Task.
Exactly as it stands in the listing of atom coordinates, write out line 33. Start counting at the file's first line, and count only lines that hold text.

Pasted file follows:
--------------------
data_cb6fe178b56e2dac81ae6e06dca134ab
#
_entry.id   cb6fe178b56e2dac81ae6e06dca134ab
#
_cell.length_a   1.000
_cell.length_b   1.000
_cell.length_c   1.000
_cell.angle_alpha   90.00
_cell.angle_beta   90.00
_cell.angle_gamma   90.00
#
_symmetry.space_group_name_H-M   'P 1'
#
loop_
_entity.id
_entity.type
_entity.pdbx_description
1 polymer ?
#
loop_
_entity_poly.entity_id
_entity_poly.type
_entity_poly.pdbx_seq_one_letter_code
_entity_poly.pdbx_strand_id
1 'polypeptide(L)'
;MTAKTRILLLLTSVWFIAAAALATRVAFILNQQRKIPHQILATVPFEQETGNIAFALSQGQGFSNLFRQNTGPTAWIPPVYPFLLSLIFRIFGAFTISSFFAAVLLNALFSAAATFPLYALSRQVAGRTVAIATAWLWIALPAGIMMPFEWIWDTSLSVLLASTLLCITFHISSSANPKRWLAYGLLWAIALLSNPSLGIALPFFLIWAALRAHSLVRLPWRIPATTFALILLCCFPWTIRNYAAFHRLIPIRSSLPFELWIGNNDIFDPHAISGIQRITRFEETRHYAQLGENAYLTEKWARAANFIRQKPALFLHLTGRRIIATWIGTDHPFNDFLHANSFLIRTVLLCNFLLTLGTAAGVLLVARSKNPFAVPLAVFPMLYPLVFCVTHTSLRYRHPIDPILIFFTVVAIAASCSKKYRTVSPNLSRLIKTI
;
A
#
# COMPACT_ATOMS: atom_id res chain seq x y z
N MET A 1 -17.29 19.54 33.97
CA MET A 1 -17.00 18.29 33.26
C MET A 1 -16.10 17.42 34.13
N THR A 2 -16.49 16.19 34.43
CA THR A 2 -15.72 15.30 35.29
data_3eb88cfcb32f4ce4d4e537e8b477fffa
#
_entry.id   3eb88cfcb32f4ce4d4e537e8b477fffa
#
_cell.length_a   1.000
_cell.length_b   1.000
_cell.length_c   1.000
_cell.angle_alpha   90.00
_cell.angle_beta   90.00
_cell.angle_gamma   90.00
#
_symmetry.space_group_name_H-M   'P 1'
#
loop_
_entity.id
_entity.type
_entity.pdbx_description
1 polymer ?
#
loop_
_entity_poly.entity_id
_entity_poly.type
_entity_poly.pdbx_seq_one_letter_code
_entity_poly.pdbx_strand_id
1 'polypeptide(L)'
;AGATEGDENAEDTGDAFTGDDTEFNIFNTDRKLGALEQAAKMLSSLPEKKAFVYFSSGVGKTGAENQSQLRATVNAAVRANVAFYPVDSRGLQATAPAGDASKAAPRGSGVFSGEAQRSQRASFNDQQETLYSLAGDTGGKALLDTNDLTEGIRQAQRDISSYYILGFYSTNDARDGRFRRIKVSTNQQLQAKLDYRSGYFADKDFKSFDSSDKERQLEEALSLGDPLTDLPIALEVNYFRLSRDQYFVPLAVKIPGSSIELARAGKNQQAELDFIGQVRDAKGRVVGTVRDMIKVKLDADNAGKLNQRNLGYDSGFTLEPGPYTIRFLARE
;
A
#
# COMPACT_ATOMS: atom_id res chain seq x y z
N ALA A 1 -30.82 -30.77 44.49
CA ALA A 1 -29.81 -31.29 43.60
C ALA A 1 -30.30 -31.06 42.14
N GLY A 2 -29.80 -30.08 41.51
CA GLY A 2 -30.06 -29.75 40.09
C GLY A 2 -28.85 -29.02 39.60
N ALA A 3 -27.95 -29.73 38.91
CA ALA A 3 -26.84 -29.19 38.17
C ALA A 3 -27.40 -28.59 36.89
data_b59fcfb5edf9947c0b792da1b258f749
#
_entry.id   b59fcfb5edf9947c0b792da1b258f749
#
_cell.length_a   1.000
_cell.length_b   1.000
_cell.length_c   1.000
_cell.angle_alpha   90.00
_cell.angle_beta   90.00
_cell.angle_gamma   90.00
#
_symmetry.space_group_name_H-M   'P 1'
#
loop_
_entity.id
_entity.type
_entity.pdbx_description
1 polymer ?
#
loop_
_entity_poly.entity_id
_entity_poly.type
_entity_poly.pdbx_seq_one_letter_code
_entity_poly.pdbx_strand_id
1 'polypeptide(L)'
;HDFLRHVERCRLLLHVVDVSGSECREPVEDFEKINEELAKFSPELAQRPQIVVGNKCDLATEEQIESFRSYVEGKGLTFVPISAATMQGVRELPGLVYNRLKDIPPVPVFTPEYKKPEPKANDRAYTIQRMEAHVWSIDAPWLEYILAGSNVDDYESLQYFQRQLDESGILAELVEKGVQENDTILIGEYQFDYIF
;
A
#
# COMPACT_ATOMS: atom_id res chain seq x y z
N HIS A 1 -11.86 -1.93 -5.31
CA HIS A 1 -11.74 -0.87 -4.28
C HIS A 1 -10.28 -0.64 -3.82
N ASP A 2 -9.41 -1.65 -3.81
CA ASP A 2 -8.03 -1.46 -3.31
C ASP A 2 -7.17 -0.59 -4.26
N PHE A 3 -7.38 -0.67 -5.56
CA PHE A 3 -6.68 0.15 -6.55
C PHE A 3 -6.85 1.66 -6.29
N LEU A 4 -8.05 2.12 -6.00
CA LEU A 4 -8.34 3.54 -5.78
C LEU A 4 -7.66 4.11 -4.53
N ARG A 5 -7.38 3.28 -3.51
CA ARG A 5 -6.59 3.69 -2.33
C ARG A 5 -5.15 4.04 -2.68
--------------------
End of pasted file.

C MET A 1 -16.10 17.42 34.13